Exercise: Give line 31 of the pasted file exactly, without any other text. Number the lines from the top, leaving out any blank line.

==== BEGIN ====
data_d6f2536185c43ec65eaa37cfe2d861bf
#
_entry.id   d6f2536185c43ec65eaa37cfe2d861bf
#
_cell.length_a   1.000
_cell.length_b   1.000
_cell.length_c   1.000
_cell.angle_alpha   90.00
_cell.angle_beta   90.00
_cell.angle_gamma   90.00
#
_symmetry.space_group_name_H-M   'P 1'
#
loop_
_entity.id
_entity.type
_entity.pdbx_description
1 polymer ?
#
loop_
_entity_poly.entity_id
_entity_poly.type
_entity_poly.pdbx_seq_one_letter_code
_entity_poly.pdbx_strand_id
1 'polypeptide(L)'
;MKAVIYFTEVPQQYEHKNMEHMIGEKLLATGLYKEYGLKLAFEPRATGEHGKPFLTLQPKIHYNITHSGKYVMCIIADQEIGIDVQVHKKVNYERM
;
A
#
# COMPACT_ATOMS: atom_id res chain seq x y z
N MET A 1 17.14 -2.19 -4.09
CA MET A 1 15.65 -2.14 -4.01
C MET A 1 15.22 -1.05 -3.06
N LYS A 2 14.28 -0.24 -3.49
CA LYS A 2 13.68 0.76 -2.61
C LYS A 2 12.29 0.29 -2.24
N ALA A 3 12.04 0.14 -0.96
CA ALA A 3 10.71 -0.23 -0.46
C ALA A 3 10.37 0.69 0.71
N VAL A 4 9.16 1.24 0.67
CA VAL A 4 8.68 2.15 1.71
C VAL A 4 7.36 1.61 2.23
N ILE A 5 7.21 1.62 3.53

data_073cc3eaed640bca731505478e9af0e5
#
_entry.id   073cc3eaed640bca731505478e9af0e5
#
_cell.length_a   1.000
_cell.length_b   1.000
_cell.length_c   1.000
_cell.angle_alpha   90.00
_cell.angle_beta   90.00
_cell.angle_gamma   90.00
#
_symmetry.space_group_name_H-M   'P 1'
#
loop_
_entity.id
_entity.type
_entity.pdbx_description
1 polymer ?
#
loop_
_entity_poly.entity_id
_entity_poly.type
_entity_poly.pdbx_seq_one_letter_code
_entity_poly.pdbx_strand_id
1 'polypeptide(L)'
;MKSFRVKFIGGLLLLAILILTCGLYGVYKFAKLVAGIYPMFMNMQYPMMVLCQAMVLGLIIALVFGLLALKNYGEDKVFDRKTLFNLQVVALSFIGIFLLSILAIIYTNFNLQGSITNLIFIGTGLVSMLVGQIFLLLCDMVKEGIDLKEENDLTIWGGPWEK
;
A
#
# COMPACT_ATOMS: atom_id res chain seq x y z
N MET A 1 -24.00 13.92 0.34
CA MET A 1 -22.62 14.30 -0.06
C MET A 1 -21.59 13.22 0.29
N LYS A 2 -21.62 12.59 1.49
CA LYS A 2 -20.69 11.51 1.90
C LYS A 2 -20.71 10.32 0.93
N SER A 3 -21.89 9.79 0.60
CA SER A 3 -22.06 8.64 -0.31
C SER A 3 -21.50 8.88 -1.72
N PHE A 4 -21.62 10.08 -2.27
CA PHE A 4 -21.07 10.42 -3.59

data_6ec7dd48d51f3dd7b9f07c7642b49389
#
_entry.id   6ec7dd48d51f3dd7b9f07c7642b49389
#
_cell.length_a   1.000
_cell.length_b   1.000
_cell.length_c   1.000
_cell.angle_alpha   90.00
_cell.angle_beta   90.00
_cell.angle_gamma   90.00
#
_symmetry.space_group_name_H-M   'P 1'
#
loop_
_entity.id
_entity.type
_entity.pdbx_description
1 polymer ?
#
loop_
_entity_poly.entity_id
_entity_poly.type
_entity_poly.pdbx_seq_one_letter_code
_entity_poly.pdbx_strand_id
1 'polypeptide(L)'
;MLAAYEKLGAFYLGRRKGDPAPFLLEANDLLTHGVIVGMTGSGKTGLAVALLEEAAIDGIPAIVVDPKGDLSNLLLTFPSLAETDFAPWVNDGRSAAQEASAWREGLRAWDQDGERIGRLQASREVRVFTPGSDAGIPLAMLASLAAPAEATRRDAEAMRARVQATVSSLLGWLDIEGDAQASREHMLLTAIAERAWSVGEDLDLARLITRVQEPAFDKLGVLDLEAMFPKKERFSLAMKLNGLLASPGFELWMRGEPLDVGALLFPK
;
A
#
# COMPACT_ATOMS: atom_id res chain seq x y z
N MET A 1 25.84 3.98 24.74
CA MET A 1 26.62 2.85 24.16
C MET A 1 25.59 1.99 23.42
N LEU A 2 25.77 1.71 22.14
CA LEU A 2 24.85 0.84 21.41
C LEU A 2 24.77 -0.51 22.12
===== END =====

N MET A 1 17.14 -2.19 -4.09